Reason Why Library Installs Blue Lights In Bathrooms
After too many days of the custodian finding blood in bathroom stalls, needles in the toilets and paper towels strewn everywhere, the Spokane Public Library's downtown location is shedding some light on the problem, according to an article on the Spokesman-Review website.
Blue lights designed to make needle injections more difficult — users aren't able to find a vein — are being installed in the men’s public restrooms. So far, they seem to be working. Evidence of drug use has decreased, the article said.
The library already had installed safe needle disposal containers in public restrooms, but drug users were still flushing used needles and custodians were still finding them in toilet tissue dispensers.
Before the lights, the library was paying about $400 twice a week to fix plumbing issues caused by needles flushed down the toilets, library officials said. This is compared to the roughly $10 is costs to replace a blue light bulb.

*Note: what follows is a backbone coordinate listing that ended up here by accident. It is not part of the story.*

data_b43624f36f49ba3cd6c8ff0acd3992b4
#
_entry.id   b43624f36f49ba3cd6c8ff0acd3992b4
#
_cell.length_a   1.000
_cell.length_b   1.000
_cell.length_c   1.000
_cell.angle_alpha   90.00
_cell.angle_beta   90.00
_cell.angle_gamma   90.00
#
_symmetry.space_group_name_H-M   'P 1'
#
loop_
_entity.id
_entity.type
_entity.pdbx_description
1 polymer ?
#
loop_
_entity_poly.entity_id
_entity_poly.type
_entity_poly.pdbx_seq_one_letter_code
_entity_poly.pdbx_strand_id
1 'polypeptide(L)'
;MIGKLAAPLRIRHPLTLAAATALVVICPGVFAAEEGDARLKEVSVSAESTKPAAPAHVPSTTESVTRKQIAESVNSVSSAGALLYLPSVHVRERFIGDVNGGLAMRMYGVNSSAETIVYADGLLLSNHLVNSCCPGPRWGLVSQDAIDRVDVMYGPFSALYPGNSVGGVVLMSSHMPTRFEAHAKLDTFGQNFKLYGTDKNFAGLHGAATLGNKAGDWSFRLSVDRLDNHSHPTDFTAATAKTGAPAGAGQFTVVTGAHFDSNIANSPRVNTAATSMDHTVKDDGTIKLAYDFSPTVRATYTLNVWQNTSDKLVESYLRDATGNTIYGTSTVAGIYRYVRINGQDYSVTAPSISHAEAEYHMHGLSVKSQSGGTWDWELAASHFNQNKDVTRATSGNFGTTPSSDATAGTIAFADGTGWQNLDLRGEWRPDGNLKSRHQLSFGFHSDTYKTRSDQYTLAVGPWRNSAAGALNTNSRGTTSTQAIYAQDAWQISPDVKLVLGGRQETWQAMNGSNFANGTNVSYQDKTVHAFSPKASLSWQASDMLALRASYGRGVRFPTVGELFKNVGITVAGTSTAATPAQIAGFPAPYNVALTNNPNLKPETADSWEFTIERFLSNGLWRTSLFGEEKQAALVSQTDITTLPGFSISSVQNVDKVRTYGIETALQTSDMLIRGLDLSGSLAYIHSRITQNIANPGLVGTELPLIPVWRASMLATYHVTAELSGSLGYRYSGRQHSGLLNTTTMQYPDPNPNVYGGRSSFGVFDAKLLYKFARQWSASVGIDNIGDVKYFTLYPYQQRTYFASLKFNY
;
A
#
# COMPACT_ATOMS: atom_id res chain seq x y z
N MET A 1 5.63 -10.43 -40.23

A Washington State University researcher who has studied drug treatment and mental illness, said that although only a small amount of research has been done on blue lights, they do play a role. Still, some drug users will inject when there are blue lights, even if it puts them in danger.
The researcher, Michael McDonell, cited 2010 study results that said almost half of drug users are deterred by blue lights. The rest were only partially, or not at all deterred by blue lighting.
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